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Dr. Francesca Cottini - The oncogene MYC triggers replicative stress and DNA damage in MM

Francesca Cottini, MD
Dana-Farber Cancer Institute, Harvard Medical School
Boston, MA, USA


Program: Oral and Poster Abstracts
Session: 651. Myeloma: Biology and Pathophysiology, excluding Therapy: Poster II

Sunday, December 8, 2013, 6:30 PM-8:30 PM, Hall G (Ernest N. Morial Convention Center)

Francesca Cottini, MD1, Teru Hideshima, MD, PhD1*, Giovanni Tonon, MD, PhD2* and Kenneth C. Anderson, MD3*

1Jerome Lipper Multiple Myeloma Center, Department of Medical Oncology, Dana-Farber Cancer Institute, Harvard Medical School, Boston, MA
2San Raffaele Scientific Institute, Millan, Italy
3Jerome Lipper Multiple Myeloma Center, Dana-Farber Cancer Institute, Harvard Medical School, Boston, MA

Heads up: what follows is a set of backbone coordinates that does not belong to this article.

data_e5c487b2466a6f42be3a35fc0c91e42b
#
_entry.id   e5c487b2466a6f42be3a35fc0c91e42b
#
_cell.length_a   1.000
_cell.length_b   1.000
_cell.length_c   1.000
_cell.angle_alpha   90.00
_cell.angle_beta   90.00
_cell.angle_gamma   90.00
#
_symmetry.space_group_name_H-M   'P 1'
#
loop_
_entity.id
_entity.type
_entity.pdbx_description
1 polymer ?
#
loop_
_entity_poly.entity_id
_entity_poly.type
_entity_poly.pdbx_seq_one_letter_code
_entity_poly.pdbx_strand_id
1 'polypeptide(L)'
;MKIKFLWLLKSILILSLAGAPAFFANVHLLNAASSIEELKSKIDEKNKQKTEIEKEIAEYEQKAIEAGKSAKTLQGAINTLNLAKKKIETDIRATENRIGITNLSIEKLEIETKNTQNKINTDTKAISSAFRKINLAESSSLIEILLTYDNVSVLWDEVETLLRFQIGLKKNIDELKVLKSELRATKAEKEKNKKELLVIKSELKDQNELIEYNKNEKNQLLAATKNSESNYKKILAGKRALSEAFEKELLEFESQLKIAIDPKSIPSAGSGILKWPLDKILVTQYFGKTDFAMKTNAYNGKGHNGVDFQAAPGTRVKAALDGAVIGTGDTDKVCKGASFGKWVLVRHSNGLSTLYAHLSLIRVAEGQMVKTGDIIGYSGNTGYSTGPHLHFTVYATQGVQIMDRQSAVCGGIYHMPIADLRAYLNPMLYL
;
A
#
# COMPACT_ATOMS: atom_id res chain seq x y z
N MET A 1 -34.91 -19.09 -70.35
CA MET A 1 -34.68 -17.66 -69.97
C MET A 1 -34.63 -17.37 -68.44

Multiple myeloma (MM) is a clonal proliferation of malignant plasma cells, carrying abnormal karyotypes, chromosomal translocations, and innumerous DNA copy-number variations. We and others have previously shown that MM cells have constitutive DNA damage and DNA damage response (DDR), while normal plasma cells (NPCs) are negative for these DDR markers. Moreover, we recently observed that markers of replicative stress, such as p-ATR and p-CHK1 together with RPA foci, are also present in MM cells. The MYC (or c-MYC) oncogene is pervasively altered in MM. Since MYC is associated with DNA replication stress, oxidative stress, and DDR, we explored whether MYC is implicated in these pathways in MM. Indeed, by analyzing various DNA damage gene expression signatures, we found a positive correlation between MYC levels and ongoing DNA damage.  We next examined whether MYC modulation could alter replicative stress markers, and induce DNA double-strand breaks. In a gain-of-function model, c-MYC was expressed in U266 MM cell line, which has low c-MYC levels and importantly shows low levels of ongoing DNA damage. In parallel, the H929 and MM.1S MM cell lines were used to knock-down c-MYC expression. Re-expression of a functional MYC-EGFP in U266 cells induced replicative stress markers, such as RAD51, RPA, and phospho-CHK1 foci, as well as increased RAD51, RPA and phospho-CHK1 protein levels. To determine whether this phenotype was linked to concomitant oxidative stress, we incubated MM cells with an antioxidant reagent N-Acetylcysteine (NAC). We observed a modest reduction in replicative markers after NAC treatment, which was more evident by MYC overexpression. Taken together, these results suggest that the replicative stress induced by MYC is, at least in part, associated with oxidative stress. Additionally, MYC-EGFP positive U266 cells also show DNA damage, evidenced by appearance of phospho-H2A.X foci (which detect DNA double strand breaks), that in turn triggers an intense DNA damage response, assessed by phospho-ATM/phospho CHK2 positivity. In contrast, all these DDR marke­­rs were downregulated by MYC silencing, prior to cell death, in MM.1S and H929 MM cell lines. Finally, we examined whether targeting the replicative stress response may represent a novel therapeutic strategy in MM cells with high expression of MYC. Specifically, we treated U266 cells transduced with MYC or control LACZ cells, as well as MM.1S and H929 transfected with a specific MYC-shRNA or their scrambled shRNA controls, with a small molecule ATR inhibitor VE-821 which prevents proper DNA repair after DNA damage. Cells overexpressing MYC were significantly more sensitive to VE-821 treatment compared to controls; conversely MYC-silenced cells were more resistant to VE-821. These results suggest the potential utility of VE-821 as a novel therapeutic agent in cells with high expression of MYC. In conclusion, our data show that MYC may exert its oncogenic activity partly through its ability to trigger DNA replication stress, leading to DNA damage and genomic instability in MM cells. Given the pervasive deregulation of MYC present in MM cells, its role in DNA replication and DNA damage may correlate with the extensive genomic rearrangements observed in MM cells. Therefore, treatment strategies targeting this Achilles’ heel may improve patient outcome in MM.

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